Signing me up for a contest to win a dinner with President Obama was sofagirl’s idea. We were in Rome and she was surfing the web when she came across an offer she didn’t qualify for: “They dont’ want any money! Think how cool – if you win, you can write about it”.
I should have known better about the money part. Of course they wanted my money and my chances of winning were zero anyway (voters from battleground states ended up winning the cozy dinner). From that moment on, I was fair game for the Obama re-election campaign, who had my name, number and e-mail address. I wish I had tallied the amount of e-mails I received from Barack, Michelle, Joe, Jim, David, Stephanie and all the other campaign staffers on the road with the President. It would make for an interesting statistics. I am surprised Sasha and Malia were not recruited to help. By the end of the campaign, I donated some money, I tried to un-subscribe, with not much success, I ended up actually appreciating the talking points they were sending and I signed up to work the phone banks. After all, it felt as if these people had become my friends – they sure wrote to me more than all my friends combined ever could.
And so it went that I cast my very first ballot since I became a citizen a few months ago and this morning I packed my laptop and showed up at a field office in Santa Monica, CA, not quite sure what to expect.
I walked into a hanger like office space kindly donated by an architectural firm. Balloons were flying outside and two elderly volunteers signed me in. “There you go dear, find a spot to sit and someone with a sash”. The someone with a sash showed me how to log into a network that automatically started dialling, sending calls to my phone. On the screen, the name of the person I was calling would show up, together with their age, sex, other members living at their household and the location of their polling place.
With my state a foregone blue conclusion, it’s Ohio I was calling. Those poor, bedraggled Ohio voters whose ballots are so sought after that thousands of people like me were insistently calling them to get them out to vote, hopefully for their candidate.
At my location alone, there were hundreds of us, all with our own personal spiel that severely veered from what we were given to make it more personable and less robotic. I was a cog and a witness to the effective Obama grassroot campaign, its organization and enthusiasm. Everyone I heard around me was unfailingly polite and I gained a new appreciation for those who do this for a living, maybe in Bangalore, during middle of the night shifts, calling people who don’t want to be called, powerless to talk back in the face of rudeness or downright abuse.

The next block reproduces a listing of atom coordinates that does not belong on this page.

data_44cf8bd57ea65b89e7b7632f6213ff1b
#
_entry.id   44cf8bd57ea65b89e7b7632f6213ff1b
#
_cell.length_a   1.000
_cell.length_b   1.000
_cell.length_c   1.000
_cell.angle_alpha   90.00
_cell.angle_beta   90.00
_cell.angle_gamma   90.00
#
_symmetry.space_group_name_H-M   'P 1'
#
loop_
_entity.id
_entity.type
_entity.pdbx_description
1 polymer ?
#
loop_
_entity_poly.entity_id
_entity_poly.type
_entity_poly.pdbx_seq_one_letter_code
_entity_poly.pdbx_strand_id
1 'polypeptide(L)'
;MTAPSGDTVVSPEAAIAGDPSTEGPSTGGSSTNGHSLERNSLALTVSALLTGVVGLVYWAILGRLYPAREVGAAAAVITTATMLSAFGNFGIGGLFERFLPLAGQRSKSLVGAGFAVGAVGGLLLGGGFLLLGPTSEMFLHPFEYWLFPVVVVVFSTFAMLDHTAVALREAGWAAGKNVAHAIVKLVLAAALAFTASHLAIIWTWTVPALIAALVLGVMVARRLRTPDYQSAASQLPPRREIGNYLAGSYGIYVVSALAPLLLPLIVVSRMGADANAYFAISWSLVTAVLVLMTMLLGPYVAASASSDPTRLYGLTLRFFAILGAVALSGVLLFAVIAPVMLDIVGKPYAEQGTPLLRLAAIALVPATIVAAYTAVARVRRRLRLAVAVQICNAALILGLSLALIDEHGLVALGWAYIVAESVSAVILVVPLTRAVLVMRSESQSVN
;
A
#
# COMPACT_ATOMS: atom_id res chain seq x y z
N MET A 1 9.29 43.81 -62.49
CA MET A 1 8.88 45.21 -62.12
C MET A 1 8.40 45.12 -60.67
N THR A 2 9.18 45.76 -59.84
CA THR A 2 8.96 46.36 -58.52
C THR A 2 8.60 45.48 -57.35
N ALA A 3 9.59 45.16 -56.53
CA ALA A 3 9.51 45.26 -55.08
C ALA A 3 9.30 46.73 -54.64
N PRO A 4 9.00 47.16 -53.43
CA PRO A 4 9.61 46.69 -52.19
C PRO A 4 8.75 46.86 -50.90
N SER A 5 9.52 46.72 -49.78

In the four hours in which I relentlessly made phone calls as if the entire election depended on me, I was hung up on, yelled at, begged to stop calling and rudely addressed. The winner of the top award in such department is the gentleman who felt the need to tell me I was a N- word lover. The lady next to me got a “I don’t vote for N-word”, a sad reminder that racism is alive and fairly well (in case we hadn’t noticed).
The hundreds of calls I put in seemed to confirm what the polls have been telling us: it’s an extremely close election. Middle aged white men were very proud to tell me they voted for Romney, with a tad of smugness in their voices. One of them seemed interested in knowing at least one good reason why he should have voted for Obama – we had a pleasant discussion, I didn’t change his mind but we agreed to disagree and I thanked him for exercising his right to vote. Women seemed more inclined to stay with the President, to say nothing of the few Latinos I came across and African-Americans.
An African-American woman described to me the scene outside her windows, with young students going door to door to make sure people were getting out to vote, leaving me to imagine her neighbourhood in the midst of securing the re-election of their President. “I am on fire! I am already planning a party for tonight because if he doesn’t win this country is going to s**t. And you better stay positive young lady”. Had she spotted the fear in my voice?
As the hours stretched on and the polling places were nearing their closure, my voice started to resemble Bill Clinton’s and the recipients of my well-intentioned “please go out and vote” message were losing their patience. Oh to be the courted voters of Ohio!
The only means we have to participate in the public discourse is to vote. You cannot be entitled to criticism if you can’t take the time to make your voice heard. Even those people who told me they voted for the other side made me happy – the point is to raise awareness, to let voters make informed choices and to participate in the process. For some of us, this is the only time we do.
What did I gain from the whole experience? A sore throat; a feeling of unity with total strangers engaged together and working towards the same goal; a clearer sense of finally belonging and the promise to never hang up on a volunteer again.
To those of you who insulted me and yelled at me at the top of your voice, I did not take it personally but you might want to re-think your approach – hanging up without a word will save us both time. To those of you who still mourn the loss of the South, I am sorry but the world has moved on despite you and without you. To those of you who took the time to thank me for what I was doing, you have NO idea how you kept me going.
Best caller of the day? A 93-year-old lady who proudly and clearly told me she had gone out to vote. “And I voted for my President”.
This was written before real time projections started to come in. It’s now nearly 9 pm in California and, despite Governor Romney not ready to concede yet, all the networks are calling Barack Obama the winner of the 2012 election!!!